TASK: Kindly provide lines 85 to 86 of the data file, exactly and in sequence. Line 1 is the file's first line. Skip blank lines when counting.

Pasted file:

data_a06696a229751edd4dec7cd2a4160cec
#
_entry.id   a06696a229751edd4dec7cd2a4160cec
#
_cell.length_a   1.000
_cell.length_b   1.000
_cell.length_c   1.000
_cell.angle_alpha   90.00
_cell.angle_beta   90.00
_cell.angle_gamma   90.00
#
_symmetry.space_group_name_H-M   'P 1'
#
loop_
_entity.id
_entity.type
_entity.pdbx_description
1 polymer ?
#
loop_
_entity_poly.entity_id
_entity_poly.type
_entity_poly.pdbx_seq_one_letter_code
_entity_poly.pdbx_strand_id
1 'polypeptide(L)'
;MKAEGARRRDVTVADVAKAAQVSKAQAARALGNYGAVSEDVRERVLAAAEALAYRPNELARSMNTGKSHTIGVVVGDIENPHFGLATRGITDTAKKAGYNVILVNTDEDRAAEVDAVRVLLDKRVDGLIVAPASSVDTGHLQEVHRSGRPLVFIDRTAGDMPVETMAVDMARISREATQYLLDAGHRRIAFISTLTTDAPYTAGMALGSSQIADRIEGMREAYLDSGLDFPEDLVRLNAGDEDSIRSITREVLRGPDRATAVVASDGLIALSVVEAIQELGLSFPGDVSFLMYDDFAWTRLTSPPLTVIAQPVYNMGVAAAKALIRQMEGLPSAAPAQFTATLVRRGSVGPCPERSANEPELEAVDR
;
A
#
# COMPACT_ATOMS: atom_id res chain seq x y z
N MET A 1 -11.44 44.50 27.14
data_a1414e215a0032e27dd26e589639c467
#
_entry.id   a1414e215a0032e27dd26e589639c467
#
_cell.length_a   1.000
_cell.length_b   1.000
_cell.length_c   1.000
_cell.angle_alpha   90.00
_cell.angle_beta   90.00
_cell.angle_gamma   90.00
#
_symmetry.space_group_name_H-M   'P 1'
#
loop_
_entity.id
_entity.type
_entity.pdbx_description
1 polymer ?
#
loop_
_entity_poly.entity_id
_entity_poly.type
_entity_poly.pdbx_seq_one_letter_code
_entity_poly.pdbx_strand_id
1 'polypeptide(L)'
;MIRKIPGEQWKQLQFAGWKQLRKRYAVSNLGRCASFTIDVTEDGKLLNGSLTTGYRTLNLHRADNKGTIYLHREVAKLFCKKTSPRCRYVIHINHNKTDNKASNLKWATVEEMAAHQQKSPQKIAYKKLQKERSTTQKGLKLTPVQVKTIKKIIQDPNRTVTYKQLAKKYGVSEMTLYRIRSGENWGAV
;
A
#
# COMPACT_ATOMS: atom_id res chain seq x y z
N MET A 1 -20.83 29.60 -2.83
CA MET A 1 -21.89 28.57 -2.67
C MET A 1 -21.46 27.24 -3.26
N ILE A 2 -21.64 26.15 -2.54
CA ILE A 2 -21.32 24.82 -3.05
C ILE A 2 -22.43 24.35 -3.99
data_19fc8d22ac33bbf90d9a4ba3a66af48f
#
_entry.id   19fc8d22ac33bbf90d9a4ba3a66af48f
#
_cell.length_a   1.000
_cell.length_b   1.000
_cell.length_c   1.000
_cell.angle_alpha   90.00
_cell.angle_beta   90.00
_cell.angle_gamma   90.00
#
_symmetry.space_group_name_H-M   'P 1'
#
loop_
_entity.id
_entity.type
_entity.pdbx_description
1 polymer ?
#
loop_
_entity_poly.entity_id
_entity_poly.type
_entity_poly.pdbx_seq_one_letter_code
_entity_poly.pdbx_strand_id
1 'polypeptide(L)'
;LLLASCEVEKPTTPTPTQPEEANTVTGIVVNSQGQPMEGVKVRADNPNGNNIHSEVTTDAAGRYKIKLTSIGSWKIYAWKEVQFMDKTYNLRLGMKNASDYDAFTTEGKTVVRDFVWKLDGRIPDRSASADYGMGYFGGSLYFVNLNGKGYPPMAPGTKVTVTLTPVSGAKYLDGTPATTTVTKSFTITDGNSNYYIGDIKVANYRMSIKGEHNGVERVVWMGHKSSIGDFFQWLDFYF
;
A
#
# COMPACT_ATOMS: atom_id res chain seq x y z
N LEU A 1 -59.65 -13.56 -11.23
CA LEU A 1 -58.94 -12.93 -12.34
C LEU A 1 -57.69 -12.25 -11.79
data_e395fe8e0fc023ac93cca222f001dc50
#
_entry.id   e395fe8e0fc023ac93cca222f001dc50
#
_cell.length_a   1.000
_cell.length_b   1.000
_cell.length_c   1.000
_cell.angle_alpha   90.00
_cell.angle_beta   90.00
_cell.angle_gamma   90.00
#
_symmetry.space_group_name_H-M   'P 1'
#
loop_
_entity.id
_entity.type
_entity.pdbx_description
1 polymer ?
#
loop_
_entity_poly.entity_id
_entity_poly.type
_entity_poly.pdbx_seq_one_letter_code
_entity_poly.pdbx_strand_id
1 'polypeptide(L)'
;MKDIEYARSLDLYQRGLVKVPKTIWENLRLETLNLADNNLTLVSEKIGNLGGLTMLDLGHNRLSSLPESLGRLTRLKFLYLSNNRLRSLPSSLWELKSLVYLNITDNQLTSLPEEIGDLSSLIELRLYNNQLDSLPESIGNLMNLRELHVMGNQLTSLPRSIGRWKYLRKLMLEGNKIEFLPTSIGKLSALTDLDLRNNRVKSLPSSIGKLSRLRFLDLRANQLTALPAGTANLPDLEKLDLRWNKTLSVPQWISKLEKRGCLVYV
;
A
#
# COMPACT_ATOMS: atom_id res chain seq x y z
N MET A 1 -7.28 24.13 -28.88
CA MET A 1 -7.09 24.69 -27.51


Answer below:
1 polymer ?
#